HDR effect in Camera Raw
HDR effects can add much needed drama and intrigue to architecture and travel images
HDR effects can add much needed drama and intrigue to architecture and travel images. The detail-enhancing qualities really benefit shots with ageing textured surfaces and hidden fine detail. However it isn’t always possible to create bracketed exposures when shooting around a city and in places where tripods aren’t allowed. Furthermore, while it is possible to produce bracketed series by using the burst mode on your camera, on some occasions you might find an image that you’d like to apply an HDR look to, but you didn’t bracket your shots in-the-field. In these situations it is helpful to know how to generate a similar effect on a single image. By using just Adobe Camera Raw (ACR) you can approximately recreate the key elements of an HDR style, without ever needing Photoshop or third party plugins.
1- Shadows/Highlights sliders
2- Clarity Slider
4- Spot Removal tool
Open in Camera Raw
Raw files will automatically be opened in ACR when you move them into Photoshop, but you can open Jpeg images by changing the Format to Camera Raw in the drop-down menu, then clicking Open
Adjust the exposure
A common effect that experimenting with contrast for the HDR look can have is lost detail in highlights and an overly-bright image. You will often find it necessary to lower the exposure of your shot slightly to compensate. This can be done at the start or end of the workflow, or at both stages, but here the original image looked washed-out to begin with, so a – 0.50 Exposure was inputted.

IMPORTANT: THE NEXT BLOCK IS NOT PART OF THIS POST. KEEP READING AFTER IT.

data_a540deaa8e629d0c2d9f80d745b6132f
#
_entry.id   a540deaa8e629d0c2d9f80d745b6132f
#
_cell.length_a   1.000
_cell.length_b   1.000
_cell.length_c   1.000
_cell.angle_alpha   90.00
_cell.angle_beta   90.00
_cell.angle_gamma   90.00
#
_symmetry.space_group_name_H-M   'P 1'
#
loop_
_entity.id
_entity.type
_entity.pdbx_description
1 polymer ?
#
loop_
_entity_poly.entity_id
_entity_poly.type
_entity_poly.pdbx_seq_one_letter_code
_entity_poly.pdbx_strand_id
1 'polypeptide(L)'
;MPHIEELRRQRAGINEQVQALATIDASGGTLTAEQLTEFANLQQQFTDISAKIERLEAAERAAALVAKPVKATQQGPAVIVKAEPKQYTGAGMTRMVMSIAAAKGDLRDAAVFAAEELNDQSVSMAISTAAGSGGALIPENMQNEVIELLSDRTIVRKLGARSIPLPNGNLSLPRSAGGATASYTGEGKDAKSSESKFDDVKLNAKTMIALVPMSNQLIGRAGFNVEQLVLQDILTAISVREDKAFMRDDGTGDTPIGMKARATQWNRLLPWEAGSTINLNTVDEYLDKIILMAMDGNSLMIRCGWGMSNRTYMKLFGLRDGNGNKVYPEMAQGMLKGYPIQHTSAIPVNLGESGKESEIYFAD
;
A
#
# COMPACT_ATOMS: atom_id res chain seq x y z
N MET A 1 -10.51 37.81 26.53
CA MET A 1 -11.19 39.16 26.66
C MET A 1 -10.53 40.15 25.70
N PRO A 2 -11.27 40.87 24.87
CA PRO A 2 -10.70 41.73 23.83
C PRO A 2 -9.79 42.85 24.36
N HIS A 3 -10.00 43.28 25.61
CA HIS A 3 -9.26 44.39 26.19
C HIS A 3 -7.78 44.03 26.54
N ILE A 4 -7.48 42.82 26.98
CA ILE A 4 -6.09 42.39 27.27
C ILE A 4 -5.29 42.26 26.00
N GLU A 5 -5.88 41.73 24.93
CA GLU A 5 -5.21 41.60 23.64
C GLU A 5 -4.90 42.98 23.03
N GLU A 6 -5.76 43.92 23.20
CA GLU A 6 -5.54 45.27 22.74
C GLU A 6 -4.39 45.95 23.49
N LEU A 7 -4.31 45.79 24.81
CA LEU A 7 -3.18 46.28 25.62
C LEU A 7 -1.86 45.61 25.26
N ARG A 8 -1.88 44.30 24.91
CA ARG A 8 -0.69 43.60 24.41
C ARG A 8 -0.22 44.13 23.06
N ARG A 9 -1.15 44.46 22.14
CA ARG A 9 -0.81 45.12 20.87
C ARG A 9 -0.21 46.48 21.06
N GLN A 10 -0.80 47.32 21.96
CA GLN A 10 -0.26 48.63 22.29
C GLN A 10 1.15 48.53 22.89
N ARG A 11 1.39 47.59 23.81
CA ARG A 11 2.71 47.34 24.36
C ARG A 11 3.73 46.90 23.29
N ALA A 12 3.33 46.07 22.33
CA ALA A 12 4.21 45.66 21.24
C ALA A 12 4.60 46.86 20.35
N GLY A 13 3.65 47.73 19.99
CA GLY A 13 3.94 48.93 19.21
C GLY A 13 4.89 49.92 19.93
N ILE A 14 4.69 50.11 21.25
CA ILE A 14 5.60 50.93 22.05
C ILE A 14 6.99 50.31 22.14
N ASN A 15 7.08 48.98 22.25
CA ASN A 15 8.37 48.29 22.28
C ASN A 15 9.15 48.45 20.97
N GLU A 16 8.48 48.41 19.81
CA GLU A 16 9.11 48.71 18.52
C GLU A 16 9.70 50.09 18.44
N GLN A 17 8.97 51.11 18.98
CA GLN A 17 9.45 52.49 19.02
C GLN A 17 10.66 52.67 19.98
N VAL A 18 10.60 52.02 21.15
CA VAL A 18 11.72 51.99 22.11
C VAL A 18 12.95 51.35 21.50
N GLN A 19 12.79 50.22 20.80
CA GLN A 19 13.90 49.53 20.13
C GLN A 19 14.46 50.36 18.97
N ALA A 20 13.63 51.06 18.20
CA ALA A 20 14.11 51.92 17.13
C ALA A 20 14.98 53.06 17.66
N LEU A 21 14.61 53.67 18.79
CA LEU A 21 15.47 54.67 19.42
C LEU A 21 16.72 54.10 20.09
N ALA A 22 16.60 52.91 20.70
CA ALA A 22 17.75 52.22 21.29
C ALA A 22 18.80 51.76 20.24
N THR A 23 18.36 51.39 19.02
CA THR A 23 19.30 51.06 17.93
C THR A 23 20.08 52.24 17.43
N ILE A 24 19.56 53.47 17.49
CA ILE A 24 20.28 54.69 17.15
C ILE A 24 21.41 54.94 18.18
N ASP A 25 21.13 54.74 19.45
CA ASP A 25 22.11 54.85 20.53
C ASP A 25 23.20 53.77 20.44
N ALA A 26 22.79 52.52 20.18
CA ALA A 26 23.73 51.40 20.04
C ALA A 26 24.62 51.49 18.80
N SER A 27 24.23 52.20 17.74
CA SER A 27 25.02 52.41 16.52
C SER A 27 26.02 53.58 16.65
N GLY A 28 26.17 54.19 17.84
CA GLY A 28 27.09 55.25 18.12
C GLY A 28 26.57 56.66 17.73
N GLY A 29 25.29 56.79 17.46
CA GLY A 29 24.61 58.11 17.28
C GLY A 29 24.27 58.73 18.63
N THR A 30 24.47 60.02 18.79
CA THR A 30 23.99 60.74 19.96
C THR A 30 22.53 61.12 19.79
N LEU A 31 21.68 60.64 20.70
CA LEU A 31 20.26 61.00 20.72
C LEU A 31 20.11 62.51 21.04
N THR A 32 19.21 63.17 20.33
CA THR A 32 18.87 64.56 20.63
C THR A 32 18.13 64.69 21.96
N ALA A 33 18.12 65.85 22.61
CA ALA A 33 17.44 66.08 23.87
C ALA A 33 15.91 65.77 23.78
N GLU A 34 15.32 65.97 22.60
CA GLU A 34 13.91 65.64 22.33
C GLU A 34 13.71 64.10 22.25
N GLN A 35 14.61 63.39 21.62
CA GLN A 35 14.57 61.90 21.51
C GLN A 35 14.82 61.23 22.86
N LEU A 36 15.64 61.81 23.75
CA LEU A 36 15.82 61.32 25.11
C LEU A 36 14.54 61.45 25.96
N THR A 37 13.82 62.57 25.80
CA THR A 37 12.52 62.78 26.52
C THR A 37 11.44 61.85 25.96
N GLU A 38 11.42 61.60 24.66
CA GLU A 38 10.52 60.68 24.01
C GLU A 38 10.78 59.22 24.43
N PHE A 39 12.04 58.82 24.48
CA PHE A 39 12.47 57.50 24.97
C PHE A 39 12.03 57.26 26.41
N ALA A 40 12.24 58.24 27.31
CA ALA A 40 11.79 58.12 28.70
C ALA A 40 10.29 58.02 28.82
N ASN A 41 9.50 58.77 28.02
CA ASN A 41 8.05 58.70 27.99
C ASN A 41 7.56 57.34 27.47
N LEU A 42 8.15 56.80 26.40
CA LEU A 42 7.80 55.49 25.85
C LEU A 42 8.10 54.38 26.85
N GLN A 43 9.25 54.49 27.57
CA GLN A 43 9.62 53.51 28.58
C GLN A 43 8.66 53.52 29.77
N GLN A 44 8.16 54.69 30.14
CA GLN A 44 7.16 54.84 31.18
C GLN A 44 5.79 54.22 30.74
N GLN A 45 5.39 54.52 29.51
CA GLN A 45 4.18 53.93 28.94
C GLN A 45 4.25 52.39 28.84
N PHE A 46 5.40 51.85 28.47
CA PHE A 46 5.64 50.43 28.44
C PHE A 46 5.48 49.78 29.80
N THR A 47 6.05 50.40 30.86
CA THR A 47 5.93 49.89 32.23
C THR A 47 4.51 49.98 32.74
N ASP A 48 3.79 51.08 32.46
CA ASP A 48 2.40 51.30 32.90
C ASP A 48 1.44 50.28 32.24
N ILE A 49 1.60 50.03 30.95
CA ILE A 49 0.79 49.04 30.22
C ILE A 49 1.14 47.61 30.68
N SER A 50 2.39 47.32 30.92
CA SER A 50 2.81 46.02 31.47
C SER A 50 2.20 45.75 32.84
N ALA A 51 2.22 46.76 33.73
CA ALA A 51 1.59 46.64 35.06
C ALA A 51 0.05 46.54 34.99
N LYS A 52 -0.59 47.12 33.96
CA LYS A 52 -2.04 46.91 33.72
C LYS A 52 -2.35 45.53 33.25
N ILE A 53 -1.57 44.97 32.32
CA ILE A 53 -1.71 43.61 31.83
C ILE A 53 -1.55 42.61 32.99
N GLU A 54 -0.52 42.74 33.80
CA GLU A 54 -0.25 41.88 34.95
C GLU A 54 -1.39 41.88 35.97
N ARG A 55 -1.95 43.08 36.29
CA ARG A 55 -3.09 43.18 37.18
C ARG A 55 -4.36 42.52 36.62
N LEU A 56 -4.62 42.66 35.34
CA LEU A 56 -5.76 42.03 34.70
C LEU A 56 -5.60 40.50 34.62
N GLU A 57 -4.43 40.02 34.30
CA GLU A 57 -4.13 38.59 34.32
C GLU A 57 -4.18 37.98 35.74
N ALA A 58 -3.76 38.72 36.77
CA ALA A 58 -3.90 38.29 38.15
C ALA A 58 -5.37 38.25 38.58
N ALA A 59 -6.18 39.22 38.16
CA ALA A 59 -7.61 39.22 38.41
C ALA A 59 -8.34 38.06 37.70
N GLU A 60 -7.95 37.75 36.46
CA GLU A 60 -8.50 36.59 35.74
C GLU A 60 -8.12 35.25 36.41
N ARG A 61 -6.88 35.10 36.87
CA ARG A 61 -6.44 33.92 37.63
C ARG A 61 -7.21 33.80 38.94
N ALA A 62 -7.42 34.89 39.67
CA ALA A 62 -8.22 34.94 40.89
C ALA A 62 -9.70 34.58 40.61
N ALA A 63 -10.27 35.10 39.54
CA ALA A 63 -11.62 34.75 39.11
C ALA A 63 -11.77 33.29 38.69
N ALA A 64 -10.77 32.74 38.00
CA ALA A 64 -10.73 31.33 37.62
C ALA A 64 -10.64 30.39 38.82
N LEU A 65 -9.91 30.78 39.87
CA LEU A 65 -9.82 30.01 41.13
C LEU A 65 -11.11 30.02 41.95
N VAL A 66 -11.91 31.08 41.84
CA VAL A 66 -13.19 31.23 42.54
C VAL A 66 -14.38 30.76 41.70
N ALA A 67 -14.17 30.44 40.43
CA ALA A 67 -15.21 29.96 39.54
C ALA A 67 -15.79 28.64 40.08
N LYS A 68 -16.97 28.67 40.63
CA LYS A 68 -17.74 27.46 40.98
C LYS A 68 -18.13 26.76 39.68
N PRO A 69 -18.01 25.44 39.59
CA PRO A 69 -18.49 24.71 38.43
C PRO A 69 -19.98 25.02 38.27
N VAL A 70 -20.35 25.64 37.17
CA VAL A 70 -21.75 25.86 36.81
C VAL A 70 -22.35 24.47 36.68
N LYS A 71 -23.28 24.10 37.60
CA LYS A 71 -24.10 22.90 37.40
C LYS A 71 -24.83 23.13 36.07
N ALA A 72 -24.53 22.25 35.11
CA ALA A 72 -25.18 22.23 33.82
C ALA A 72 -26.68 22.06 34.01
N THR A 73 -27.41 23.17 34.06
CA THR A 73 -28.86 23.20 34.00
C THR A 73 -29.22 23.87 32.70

Begin by dragging the Shadows slider to the right to lift the dark areas of your shot, then pull the Highlights to the left to restrict tonal range. It is not uncommon to have to use + 100 for shadows and -100 for Highlights for a strong enough HDR effect, although this may have to be tailored for your shot.
The detail extraction part of the process is controlled by the Clarity Slider – a powerful slider for enhancing midtone contrast. In most cases you’ll find yourself pulling the slider all the way to the right, but once again you should decide on this with your individual image in mind.
A common side-effect of boosted Clarity is a loss of colour intensity. You can recover this by using Saturation, but as this may be increased by any later contrast adjustments you make, it is better to make use of Vibrance to boost only the most under-saturated colours. In fact a negative Saturation value was used here to produce a subtle colour scheme.
Add a vignette
A great way of focussing attention on your subject on a wider-framed shot is to darken the corners of your photo. We can do this directly in ACR by heading to the Fx Panel and dragging the Amount Slider to the left. Here the Midpoint Slider was also tweaked to shift the darkening effect further into the image, extending further away from the frame edges. This is a good step in this workflow, as the enhanced detail can bring with it enhanced distractions around the periphery of the frame.
Clean up your shot
An optional final step is to use the Spot Removal tool to remove unwanted distracting elements. The broken wood and cracked pavement tell a story, but the litter is bright and hard to ignore, pulling the eye away from the woman. A quick application of the tool around the small areas containing distractions eliminates this problem, creating a cleaner composition.
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